Dr. Maureen Knabb has been selected as a 2011 BEN Scholar. The goal of the BEN Scholars Program is to promote the use of digital library (DL) resources and student-centered teaching and learning methods in higher education, specifically in biological sciences lecture and laboratory courses, and in research training programs. 

Biology graduate student D. Baker, Biology undergraduate student P. Boor, Dr. Oné Pagán, and coauthors S. Deats (Psychology), and J. Pruitt published a paper entitled "Minimal structural requirements of alkyl γ-lactones capable of antagonizing the cocaine-induced motility decrease in planarians" in Pharmacol Biochem Behav. 2011 Aug 22. [Epub ahead of print] PMID: 21878350 [PubMed - as supplied by publisher].

Anthony Nicastro (Physics), Dr. Frank Fish, and Biology undergraduate Jana Parson published the paper entitled “Turning performance of batoids: Limitations of a rigid body” in the Journal of Experimental Marine Biology and Ecology, 2011, 402, 12-18.

Biology graduate students Jessica Hoffman and Rachel Nichols and Dr. Frank Fish presented an invited talk, “Morphometrics and ray kinematics: update,” at the Biologically-Inspired Autonomous Sea Vehicle MURI Review Meeting held at the University of Virginia, Charlesville, VA, on May 20.

Dr. Frank Fish attended an invited workshop, “NSF Bio-inspired Workshop: Charting a Course for Computer-Aided Bio-inspired Design Research,” held in Palo Alto, CA, on March 20.  He presented an invited talk, “Kinematics of swimming manta rays as a basis for design and construction of bio-inspired AUV’s,” at the Manta Ray Robot Competition, which was held at the Carderock Division of the Naval Surface Warfare Center, West Bethesda, MD, on April 25.  Professor Fish published the cartoon, “Bottles show how sharks filter feed,” in the Journal of Experimental Biology, 214 (10): iii (may 2011).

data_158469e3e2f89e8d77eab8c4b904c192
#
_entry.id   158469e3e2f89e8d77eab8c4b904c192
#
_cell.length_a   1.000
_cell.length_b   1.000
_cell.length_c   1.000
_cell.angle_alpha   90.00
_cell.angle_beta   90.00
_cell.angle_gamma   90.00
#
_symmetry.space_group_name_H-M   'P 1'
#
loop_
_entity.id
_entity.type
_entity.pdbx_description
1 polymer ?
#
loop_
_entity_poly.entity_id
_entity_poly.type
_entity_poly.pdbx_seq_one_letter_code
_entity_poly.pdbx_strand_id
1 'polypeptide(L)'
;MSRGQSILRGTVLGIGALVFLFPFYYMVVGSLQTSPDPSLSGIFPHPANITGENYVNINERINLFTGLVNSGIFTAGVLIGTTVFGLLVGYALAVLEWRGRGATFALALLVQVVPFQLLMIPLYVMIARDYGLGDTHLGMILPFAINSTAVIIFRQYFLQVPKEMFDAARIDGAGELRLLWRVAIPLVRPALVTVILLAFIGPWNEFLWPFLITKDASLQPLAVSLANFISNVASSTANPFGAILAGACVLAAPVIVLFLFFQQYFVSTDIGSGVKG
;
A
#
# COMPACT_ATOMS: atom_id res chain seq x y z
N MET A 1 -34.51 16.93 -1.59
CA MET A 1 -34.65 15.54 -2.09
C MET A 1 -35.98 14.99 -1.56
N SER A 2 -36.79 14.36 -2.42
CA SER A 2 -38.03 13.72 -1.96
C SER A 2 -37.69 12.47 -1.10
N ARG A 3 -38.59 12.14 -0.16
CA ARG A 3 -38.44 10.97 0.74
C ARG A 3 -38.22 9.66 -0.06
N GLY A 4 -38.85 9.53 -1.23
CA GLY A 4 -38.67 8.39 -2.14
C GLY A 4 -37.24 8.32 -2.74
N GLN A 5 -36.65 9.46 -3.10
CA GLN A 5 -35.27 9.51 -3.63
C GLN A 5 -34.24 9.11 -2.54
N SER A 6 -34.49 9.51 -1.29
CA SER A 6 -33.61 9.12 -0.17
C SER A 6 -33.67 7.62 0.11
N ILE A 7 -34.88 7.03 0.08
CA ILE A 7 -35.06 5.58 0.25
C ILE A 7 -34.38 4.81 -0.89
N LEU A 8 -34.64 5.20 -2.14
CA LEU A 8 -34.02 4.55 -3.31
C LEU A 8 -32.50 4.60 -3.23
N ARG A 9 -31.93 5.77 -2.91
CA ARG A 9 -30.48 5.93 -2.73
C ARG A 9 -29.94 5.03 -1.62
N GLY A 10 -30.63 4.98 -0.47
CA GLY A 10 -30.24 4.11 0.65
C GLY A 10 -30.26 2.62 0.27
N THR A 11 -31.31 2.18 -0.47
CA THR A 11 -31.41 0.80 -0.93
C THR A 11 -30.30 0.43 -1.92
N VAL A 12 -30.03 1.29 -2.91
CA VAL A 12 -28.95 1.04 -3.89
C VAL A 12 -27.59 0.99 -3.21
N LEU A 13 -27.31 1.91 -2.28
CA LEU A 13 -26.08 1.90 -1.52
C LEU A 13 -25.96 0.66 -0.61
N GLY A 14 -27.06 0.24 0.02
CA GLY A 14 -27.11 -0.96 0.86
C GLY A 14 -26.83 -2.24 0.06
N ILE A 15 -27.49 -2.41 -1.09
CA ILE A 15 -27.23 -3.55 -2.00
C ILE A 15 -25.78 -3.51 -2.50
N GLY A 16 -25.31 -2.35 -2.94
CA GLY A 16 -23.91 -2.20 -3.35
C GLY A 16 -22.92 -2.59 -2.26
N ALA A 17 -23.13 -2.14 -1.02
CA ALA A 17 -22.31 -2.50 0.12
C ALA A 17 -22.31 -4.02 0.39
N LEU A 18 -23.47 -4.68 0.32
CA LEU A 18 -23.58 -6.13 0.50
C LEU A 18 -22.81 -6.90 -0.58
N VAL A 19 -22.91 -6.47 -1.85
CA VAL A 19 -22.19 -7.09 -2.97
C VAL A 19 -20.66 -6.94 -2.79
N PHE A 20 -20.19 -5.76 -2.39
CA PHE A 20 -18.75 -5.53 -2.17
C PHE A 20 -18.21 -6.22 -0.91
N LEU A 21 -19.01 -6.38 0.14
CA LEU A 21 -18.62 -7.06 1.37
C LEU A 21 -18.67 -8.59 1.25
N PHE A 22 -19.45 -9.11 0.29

Dr. Oné Pagán received a 2011 Presidential Faculty grant.

Dr. Oné Pagán and coauthors D. Schwarz, D. Bloom, R. Castro R and C.A. Jimenez-Rivera published the paper: "Parthenolide Blocks Cocaine's Effect on Spontaneous Firing Activity of Dopaminergic Neurons in the Ventral Tegmental Area" in Current Neuropharmacology 9(1):17-20 (2011).

Dr. Frank Fish was a consultant for the BBC television production “Invisible Worlds: Speed Limits,” which aired in October 2010 in Great Britain. In addition, he gave invited seminars “Turbines inspired by whales” at the Cleveland Institute of January 27 and “Hydrodynamic flow control in animal locomotion for biomimetic application to enhance performance” at the University of Akron on January 28. On February 21, he presented an invited seminar, “The Devilfish made me do it: Manta ray swimming and construction of a biomimetic AUV,” to the Department of Biology at Temple University.  He was co-author on a paper, “Digital particle image velocimetry of mammalian swimming,” which was published in Physics of Fluids in 2008, Vol. 20.  He presented an invited seminar entitled “Manta rays and biomimetics” to the Department of Biology at Muhlenberg College on March 2.

Biology student Janet Fontanella, Dr. Frank Fish, and co-authors Dr. Natalia Rybczynski, Dr. Martin Nweena, and Dr. Darlene Ketten published: “Three-dimensional geometry of the narwhal (Monodon monceros) flukes in relation to hydrodynamics” included in the on-line version of Marine Mammal Science (DOI: 10.1111/j.1748-7692.2010.00439.x).

Biology student Janet Fontanella and Dr. Frank Fish were mentioned in an online article located at: http://smithsonianscience.org/2011/02/narwhal-flukes-help-compensate-for-drag-caused-by-tusk/